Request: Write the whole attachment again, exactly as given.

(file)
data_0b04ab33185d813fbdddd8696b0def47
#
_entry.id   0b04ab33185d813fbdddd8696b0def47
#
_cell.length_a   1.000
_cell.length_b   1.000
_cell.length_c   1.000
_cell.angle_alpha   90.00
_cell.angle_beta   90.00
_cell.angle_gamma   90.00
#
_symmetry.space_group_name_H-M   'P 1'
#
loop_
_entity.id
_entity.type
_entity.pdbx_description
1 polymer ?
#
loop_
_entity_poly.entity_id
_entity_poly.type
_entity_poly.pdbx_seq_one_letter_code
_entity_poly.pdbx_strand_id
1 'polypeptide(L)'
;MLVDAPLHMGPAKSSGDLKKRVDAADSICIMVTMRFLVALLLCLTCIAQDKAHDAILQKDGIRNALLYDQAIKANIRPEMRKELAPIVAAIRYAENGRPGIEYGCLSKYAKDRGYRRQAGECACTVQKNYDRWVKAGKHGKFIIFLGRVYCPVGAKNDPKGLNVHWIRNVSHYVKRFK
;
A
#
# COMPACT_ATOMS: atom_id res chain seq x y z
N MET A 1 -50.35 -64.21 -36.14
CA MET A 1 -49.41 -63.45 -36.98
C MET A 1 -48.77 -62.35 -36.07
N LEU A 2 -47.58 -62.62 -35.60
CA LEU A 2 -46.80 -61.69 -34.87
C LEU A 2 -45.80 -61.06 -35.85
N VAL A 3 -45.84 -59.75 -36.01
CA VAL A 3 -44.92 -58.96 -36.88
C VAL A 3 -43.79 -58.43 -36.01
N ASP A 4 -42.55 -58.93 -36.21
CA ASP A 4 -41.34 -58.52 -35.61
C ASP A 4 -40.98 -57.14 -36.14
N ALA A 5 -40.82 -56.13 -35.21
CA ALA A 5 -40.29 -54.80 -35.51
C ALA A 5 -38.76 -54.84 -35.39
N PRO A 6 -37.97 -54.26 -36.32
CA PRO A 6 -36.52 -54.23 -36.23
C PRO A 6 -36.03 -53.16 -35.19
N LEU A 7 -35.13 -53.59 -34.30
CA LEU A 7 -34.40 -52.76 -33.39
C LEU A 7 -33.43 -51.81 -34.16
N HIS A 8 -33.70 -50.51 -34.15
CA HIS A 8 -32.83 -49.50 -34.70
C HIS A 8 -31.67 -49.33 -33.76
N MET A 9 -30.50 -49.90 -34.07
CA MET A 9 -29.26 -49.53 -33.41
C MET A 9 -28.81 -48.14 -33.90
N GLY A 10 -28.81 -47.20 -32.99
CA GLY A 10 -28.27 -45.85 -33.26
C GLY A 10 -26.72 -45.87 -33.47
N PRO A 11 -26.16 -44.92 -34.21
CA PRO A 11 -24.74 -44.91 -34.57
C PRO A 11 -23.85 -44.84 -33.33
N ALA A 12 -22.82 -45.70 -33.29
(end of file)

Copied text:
data_0b04ab33185d813fbdddd8696b0def47
#
_entry.id   0b04ab33185d813fbdddd8696b0def47
#
_cell.length_a   1.000
_cell.length_b   1.000
_cell.length_c   1.000
_cell.angle_alpha   90.00
_cell.angle_beta   90.00
_cell.angle_gamma   90.00
#
_symmetry.space_group_name_H-M   'P 1'
#
loop_
_entity.id
_entity.type
_entity.pdbx_description
1 polymer ?
#
loop_
_entity_poly.entity_id
_entity_poly.type
_entity_poly.pdbx_seq_one_letter_code
_entity_poly.pdbx_strand_id
1 'polypeptide(L)'
;MLVDAPLHMGPAKSSGDLKKRVDAADSICIMVTMRFLVALLLCLTCIAQDKAHDAILQKDGIRNALLYDQAIKANIRPEMRKELAPIVAAIRYAENGRPGIEYGCLSKYAKDRGYRRQAGECACTVQKNYDRWVKAGKHGKFIIFLGRVYCPVGAKNDPKGLNVHWIRNVSHYVKRFK
;
A
#
# COMPACT_ATOMS: atom_id res chain seq x y z
N MET A 1 -50.35 -64.21 -36.14
CA MET A 1 -49.41 -63.45 -36.98
C MET A 1 -48.77 -62.35 -36.07
N LEU A 2 -47.58 -62.62 -35.60
CA LEU A 2 -46.80 -61.69 -34.87
C LEU A 2 -45.80 -61.06 -35.85
N VAL A 3 -45.84 -59.75 -36.01
CA VAL A 3 -44.92 -58.96 -36.88
C VAL A 3 -43.79 -58.43 -36.01
N ASP A 4 -42.55 -58.93 -36.21
CA ASP A 4 -41.34 -58.52 -35.61
C ASP A 4 -40.98 -57.14 -36.14
N ALA A 5 -40.82 -56.13 -35.21
CA ALA A 5 -40.29 -54.80 -35.51
C ALA A 5 -38.76 -54.84 -35.39
N PRO A 6 -37.97 -54.26 -36.32
CA PRO A 6 -36.52 -54.23 -36.23
C PRO A 6 -36.03 -53.16 -35.19
N LEU A 7 -35.13 -53.59 -34.30
CA LEU A 7 -34.40 -52.76 -33.39
C LEU A 7 -33.43 -51.81 -34.16
N HIS A 8 -33.70 -50.51 -34.15
CA HIS A 8 -32.83 -49.50 -34.70
C HIS A 8 -31.67 -49.33 -33.76
N MET A 9 -30.50 -49.90 -34.07
CA MET A 9 -29.26 -49.53 -33.41
C MET A 9 -28.81 -48.14 -33.90
N GLY A 10 -28.81 -47.20 -32.99
CA GLY A 10 -28.27 -45.85 -33.26
C GLY A 10 -26.72 -45.87 -33.47
N PRO A 11 -26.16 -44.92 -34.21
CA PRO A 11 -24.74 -44.91 -34.57
C PRO A 11 -23.85 -44.84 -33.33
N ALA A 12 -22.82 -45.70 -33.29